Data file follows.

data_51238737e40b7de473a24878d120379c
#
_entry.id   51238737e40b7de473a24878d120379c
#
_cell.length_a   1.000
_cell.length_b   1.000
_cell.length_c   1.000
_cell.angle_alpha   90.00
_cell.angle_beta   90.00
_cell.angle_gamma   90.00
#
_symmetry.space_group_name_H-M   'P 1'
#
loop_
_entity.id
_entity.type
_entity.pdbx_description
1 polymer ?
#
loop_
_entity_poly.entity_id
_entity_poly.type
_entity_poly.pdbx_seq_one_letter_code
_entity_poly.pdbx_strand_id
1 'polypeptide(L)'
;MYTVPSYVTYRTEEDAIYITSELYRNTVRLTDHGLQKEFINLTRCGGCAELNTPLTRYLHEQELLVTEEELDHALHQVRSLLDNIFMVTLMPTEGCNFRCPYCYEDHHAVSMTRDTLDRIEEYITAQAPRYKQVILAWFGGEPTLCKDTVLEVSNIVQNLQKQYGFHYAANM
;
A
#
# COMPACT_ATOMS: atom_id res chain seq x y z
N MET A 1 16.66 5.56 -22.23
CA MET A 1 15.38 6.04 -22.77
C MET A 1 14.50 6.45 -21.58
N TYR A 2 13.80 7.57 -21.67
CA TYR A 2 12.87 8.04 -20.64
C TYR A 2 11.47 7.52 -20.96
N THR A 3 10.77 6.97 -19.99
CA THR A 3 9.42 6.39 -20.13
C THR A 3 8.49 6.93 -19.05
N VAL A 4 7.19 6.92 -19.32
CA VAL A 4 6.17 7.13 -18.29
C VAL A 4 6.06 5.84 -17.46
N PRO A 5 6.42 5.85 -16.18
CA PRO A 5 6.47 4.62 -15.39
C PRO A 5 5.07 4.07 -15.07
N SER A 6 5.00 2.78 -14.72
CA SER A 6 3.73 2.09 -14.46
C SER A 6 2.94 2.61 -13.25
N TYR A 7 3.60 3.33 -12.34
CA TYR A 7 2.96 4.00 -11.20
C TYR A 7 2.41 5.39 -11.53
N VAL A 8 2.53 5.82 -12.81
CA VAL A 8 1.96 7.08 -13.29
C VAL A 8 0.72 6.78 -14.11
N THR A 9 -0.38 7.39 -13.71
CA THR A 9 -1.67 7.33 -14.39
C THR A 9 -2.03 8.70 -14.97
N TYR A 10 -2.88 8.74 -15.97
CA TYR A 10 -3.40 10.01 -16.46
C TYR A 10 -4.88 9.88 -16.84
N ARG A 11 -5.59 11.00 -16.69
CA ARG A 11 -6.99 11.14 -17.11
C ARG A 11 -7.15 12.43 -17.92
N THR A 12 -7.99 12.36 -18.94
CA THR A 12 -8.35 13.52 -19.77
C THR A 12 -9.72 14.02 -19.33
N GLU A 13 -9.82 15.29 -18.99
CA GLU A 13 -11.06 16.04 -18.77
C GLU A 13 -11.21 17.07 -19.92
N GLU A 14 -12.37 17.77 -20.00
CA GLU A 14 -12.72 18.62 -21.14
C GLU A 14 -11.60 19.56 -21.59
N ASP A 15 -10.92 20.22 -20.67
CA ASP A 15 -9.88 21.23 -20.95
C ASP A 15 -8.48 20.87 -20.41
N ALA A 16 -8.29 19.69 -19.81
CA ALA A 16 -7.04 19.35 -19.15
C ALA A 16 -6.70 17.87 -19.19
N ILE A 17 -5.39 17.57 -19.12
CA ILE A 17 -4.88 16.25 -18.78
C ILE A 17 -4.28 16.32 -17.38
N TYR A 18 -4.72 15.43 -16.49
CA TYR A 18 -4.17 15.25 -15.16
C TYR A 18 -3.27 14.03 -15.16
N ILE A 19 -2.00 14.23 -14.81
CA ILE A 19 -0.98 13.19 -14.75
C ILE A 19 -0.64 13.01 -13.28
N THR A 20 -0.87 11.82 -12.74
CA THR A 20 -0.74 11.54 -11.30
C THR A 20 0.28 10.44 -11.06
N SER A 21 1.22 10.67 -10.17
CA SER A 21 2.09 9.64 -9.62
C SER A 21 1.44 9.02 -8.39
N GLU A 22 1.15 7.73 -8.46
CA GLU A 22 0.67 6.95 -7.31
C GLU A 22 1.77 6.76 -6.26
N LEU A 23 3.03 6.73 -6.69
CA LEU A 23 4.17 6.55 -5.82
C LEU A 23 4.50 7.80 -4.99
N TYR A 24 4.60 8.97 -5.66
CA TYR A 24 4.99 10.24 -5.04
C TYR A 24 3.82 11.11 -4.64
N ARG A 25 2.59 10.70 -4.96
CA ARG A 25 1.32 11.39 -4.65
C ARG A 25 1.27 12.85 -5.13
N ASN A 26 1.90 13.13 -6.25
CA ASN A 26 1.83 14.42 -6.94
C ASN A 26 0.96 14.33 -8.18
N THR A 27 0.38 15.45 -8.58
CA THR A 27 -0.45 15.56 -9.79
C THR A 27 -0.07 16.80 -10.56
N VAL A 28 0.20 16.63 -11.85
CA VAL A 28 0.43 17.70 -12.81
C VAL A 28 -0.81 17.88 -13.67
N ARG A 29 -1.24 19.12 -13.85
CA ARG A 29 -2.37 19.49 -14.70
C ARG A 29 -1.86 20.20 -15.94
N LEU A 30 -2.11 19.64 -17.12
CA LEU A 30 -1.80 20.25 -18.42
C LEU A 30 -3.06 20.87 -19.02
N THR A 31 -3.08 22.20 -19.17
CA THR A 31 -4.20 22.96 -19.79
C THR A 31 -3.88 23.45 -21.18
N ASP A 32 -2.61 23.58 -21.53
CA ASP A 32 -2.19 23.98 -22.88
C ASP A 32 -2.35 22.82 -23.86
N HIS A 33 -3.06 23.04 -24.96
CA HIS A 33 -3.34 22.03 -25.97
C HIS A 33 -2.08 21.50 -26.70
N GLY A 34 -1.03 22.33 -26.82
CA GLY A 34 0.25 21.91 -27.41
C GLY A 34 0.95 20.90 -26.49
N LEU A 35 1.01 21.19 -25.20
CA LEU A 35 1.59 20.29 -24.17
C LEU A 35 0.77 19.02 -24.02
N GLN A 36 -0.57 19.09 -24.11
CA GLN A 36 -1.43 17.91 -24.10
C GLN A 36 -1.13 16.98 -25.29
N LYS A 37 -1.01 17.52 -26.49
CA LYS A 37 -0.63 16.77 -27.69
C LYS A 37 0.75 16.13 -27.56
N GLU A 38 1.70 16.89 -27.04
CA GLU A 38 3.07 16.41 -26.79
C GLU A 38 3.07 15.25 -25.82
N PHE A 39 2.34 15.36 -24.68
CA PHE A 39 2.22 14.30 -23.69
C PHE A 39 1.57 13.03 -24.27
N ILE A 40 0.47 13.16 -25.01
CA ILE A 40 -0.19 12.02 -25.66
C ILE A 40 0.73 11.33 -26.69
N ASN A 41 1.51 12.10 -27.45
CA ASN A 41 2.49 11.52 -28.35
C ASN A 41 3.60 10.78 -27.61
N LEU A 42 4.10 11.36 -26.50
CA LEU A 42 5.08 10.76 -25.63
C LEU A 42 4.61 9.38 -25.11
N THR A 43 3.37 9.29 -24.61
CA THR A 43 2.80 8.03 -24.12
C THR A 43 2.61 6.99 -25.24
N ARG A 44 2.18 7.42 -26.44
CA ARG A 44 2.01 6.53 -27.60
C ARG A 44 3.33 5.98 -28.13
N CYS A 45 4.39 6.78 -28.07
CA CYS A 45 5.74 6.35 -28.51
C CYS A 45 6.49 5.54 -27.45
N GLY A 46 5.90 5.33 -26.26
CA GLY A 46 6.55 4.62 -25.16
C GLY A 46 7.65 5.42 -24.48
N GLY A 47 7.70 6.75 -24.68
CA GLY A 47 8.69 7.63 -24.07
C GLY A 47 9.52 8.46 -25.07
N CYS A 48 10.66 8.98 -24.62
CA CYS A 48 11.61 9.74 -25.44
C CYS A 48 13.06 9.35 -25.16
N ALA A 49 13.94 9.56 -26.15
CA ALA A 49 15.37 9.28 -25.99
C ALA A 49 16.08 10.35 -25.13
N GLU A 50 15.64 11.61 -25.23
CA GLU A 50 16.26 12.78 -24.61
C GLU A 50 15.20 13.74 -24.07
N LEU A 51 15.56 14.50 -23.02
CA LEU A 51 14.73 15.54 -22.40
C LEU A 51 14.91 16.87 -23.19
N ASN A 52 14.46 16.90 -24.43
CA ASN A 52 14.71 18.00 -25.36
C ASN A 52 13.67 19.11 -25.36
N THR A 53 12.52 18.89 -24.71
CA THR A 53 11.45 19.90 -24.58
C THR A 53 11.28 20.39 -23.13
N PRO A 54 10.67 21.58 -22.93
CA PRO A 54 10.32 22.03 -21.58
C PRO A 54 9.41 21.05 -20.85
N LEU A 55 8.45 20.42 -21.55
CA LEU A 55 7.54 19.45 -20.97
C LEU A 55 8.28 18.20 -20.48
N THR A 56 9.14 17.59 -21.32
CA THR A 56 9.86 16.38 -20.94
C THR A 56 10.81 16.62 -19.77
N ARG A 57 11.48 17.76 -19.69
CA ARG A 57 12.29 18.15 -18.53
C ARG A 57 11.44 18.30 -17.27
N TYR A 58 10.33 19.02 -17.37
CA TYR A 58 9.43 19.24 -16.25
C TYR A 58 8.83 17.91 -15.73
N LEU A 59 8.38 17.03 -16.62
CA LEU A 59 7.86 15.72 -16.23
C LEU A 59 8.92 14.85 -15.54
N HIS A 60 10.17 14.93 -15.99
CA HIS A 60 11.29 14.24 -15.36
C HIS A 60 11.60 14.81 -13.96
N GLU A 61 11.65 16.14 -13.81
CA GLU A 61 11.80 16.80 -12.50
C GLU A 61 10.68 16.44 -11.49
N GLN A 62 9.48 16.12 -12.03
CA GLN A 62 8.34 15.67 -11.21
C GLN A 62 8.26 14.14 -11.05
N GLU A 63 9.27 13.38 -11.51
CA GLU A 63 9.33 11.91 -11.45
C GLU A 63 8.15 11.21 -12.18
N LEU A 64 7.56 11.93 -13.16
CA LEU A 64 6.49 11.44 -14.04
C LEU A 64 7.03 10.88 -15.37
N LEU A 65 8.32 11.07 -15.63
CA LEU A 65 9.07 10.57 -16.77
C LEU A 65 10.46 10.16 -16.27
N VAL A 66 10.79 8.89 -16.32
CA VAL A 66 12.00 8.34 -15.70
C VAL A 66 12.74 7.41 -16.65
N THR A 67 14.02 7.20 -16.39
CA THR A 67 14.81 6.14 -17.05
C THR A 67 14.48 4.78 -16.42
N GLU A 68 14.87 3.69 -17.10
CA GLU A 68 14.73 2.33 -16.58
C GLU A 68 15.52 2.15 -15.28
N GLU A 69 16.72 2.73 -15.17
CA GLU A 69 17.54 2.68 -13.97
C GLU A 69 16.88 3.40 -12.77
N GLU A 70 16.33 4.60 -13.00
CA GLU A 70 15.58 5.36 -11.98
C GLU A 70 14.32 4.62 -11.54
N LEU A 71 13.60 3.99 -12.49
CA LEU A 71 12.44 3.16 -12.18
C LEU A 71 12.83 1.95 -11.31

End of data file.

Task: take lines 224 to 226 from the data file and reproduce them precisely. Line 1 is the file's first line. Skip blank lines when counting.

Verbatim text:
CA LEU A 65 9.07 10.57 -16.77
C LEU A 65 10.46 10.16 -16.27
N VAL A 66 10.79 8.89 -16.32